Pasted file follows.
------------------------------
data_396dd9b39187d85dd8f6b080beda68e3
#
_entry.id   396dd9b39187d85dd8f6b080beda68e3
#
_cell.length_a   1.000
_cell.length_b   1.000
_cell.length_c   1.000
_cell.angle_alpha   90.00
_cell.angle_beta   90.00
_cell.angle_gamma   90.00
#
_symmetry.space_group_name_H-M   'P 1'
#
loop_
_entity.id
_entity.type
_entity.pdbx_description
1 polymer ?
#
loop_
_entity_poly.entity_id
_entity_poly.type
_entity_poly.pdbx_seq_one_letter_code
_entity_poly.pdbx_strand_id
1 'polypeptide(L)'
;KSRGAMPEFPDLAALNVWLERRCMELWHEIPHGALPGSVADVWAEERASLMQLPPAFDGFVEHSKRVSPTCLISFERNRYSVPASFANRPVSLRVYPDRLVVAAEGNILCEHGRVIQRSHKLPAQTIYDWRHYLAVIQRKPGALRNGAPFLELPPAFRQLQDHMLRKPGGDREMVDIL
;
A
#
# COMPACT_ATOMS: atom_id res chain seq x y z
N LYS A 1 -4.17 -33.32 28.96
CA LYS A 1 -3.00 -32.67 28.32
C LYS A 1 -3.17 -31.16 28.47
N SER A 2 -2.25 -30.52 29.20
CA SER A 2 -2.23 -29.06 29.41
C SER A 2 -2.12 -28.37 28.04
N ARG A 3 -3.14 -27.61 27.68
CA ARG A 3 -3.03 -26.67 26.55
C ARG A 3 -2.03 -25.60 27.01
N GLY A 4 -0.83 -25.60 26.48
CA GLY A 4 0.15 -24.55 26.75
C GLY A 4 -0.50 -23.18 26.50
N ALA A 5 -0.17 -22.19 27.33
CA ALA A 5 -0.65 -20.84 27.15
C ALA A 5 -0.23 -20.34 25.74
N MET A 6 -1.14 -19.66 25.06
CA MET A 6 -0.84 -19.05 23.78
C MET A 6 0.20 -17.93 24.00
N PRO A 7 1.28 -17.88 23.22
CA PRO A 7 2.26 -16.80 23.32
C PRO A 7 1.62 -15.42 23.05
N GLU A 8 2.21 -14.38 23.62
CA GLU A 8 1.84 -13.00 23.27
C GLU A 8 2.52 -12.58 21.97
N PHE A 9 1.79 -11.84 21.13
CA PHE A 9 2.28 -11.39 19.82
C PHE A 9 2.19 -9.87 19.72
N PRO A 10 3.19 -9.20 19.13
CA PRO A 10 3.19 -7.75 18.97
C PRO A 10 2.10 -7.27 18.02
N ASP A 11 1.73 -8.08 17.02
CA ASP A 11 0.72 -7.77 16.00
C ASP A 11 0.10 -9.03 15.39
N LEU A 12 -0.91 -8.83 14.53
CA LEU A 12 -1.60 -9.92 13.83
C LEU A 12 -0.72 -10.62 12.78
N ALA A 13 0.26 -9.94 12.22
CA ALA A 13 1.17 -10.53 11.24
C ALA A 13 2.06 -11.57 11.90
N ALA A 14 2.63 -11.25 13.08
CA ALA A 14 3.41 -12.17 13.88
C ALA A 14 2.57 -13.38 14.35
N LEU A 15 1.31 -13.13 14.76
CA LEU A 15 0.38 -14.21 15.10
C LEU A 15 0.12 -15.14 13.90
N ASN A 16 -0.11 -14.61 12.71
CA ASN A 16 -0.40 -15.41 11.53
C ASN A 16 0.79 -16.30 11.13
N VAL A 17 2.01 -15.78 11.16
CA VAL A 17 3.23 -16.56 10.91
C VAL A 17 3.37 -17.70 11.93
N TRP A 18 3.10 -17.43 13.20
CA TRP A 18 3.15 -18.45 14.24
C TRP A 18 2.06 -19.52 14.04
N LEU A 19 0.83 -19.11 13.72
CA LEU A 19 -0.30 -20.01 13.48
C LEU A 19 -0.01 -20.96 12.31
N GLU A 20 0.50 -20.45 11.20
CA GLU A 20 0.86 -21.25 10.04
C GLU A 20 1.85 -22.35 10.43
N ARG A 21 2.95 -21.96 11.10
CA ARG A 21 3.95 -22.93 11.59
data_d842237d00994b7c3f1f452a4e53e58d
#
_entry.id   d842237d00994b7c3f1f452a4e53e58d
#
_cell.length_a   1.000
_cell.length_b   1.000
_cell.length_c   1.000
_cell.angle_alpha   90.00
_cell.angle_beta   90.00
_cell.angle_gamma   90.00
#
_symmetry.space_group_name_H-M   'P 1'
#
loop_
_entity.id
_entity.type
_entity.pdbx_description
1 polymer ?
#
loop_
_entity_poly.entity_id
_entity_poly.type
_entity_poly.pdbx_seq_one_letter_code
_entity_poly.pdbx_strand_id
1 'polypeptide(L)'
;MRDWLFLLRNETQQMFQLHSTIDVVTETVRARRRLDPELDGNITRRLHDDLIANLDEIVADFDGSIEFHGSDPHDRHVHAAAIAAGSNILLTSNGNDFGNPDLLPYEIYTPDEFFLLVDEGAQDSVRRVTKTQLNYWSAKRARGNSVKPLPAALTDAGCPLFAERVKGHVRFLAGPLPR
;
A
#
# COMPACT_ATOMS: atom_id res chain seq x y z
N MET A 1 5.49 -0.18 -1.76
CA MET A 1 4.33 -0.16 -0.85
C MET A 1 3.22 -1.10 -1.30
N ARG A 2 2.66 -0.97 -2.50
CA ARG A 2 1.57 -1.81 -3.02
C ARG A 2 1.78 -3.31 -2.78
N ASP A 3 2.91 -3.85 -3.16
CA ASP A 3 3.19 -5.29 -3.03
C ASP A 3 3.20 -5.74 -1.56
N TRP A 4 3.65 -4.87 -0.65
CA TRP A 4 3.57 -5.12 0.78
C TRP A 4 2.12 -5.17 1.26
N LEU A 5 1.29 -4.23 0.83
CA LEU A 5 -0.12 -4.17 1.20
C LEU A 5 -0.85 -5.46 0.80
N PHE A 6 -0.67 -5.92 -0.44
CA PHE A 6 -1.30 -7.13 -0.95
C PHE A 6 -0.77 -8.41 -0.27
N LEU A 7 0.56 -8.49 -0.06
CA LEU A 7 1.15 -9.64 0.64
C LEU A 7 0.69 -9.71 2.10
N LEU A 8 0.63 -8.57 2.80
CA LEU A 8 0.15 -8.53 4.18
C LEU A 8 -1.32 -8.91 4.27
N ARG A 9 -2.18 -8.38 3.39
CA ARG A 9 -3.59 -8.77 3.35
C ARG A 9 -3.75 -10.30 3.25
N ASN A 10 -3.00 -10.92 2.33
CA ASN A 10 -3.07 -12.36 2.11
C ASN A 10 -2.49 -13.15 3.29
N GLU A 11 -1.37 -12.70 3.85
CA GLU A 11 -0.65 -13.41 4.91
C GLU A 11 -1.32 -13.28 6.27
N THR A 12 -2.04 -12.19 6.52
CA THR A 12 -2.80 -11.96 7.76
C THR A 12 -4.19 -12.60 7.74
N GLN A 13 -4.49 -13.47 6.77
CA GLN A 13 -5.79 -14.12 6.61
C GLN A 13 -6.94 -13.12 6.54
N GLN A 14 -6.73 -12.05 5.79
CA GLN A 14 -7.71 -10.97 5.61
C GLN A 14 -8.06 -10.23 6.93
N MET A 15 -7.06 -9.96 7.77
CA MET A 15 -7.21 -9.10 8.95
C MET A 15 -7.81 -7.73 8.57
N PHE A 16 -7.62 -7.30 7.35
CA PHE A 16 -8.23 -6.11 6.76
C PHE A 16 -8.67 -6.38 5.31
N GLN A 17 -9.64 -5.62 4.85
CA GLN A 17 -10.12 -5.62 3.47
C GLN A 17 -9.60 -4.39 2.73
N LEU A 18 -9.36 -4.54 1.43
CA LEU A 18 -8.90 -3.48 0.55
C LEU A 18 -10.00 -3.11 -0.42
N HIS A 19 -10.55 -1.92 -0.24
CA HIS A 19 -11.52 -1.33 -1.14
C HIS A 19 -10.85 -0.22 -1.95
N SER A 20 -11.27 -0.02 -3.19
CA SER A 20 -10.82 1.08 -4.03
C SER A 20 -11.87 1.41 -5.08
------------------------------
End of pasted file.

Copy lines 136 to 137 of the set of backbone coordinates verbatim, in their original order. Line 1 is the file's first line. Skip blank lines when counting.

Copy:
CA LEU A 5 -0.12 -4.17 1.20
C LEU A 5 -0.85 -5.46 0.80